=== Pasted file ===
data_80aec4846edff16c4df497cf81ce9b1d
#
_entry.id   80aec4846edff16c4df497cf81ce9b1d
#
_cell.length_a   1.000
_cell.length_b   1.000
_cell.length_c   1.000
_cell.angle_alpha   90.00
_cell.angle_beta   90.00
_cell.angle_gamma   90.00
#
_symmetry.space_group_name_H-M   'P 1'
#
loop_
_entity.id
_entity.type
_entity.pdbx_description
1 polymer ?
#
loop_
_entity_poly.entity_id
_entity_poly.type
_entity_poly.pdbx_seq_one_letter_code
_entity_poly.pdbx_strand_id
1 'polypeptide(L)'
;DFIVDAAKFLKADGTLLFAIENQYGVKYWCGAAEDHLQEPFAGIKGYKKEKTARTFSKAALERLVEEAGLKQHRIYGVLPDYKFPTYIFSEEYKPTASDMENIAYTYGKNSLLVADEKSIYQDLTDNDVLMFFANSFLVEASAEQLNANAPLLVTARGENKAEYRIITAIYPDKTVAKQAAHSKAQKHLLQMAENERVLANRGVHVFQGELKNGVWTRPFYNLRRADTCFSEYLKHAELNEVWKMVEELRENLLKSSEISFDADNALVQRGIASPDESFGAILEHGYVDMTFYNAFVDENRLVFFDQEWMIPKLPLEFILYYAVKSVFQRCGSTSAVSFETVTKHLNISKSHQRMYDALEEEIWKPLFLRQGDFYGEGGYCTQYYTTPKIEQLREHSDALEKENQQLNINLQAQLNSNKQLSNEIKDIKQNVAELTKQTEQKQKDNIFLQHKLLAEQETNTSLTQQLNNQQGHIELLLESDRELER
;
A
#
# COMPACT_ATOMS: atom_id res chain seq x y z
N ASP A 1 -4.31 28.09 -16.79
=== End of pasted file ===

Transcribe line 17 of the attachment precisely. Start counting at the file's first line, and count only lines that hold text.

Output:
_entity.pdbx_description